Study

Conservation headlands for conservation of arable plant communities in the Breckland Environmetally Sensitive Area, Norfolk and Suffolk, England

  • Published source details Hodkinson D.J., Critchley C.N.R. & Sherwood A.J. (1997) A botanical survey of conservation headlands in Breckland Environmentally Sensistive Area, UK. The Brighton Crop Protection Conference – Weeds, Brighton, 979-984.

Actions

This study is summarised as evidence for the following.

Action Category

Leave headlands in fields unsprayed (conservation headlands)

Action Link
Farmland Conservation
  1. Leave headlands in fields unsprayed (conservation headlands)

    A replicated, controlled, randomized study of cereal headlands on 26 farms in East Anglia, UK (Hodkinson et al. 1997) found no significant difference in plant species richness or density between conservation and sprayed headlands, but plant composition did differ. Although figures tended to be higher in conservation headlands (6-12 m-wide, restricted pesticide applications, selected herbicides only), there was no significant difference between conservation and conventionally sprayed headlands in terms of species richness (10 vs 5), plant density (99 vs 47) or grass tiller count (73 vs 69). Conservation headlands had a significantly greater proportion of annuals and biennials to perennials (0.7 vs 0.5) and ratio of broadleaves (dicotyledons) to grasses (monocotyledons) (0.8 vs 0.6). On nine farms within the Breckland Environmentally Sensitive Area, three conservation headlands and one sprayed headland were selected. One conservation headland was randomly selected from each of an additional 17 farms. Three transects 50 m apart were located within randomly selected 100 m sections of headlands. Along these, three quadrats (0.5 x 0.5 m) at 1, 3 and 5 m from the field boundary in 6 m headlands and 2, 6 and 10 m from the boundary in 12 m headlands were surveyed.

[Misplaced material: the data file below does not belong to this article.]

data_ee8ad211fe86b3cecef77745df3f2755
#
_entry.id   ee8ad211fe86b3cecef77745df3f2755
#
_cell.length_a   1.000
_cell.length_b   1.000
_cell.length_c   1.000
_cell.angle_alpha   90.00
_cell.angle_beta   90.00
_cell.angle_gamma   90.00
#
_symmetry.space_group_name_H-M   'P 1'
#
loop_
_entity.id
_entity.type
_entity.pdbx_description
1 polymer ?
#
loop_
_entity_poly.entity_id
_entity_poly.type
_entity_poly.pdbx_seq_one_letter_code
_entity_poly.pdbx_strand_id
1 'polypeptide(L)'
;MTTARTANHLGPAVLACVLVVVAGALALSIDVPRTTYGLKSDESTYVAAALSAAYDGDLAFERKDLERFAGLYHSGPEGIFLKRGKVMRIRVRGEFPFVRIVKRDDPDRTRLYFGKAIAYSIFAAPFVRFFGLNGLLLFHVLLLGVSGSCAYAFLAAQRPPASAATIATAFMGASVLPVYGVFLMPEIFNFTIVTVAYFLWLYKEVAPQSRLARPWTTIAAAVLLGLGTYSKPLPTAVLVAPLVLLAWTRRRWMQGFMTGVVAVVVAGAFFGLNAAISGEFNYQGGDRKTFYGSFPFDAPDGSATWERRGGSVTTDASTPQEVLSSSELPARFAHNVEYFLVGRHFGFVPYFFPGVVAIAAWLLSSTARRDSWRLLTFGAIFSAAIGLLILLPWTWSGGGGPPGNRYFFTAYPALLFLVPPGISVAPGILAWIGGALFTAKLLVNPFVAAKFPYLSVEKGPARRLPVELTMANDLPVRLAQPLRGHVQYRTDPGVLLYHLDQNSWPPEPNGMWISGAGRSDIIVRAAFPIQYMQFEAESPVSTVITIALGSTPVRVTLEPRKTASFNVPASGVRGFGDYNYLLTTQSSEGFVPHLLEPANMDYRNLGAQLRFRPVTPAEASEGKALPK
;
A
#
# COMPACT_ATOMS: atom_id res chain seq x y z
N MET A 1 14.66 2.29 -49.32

Output references

What Works in Conservation

What Works in Conservation provides expert assessments of the effectiveness of actions, based on summarised evidence, in synopses. Subjects covered so far include amphibians, birds, terrestrial mammals, forests, peatland and control of freshwater invasive species. More are in progress.

More about What Works in Conservation

Download free PDF or purchase
The Conservation Evidence Journal

The Conservation Evidence Journal

An online, free to publish in, open-access journal publishing results from research and projects that test the effectiveness of conservation actions.

Read the latest volume: Volume 17

Go to the CE Journal

Subscribe to our newsletter

Please add your details if you are interested in receiving updates from the Conservation Evidence team about new papers, synopses and opportunities.

Who uses Conservation Evidence?

Meet some of the evidence champions

Endangered Landscape Programme Red List Champion - Arc Kent Wildlife Trust The Rufford Foundation Save the Frogs - Ghana Bern wood Supporting Conservation Leaders National Biodiversity Network Sustainability Dashboard Frog Life The international journey of Conservation - Oryx British trust for ornithology Cool Farm Alliance UNEP AWFA Butterfly Conservation People trust for endangered species Vincet Wildlife Trust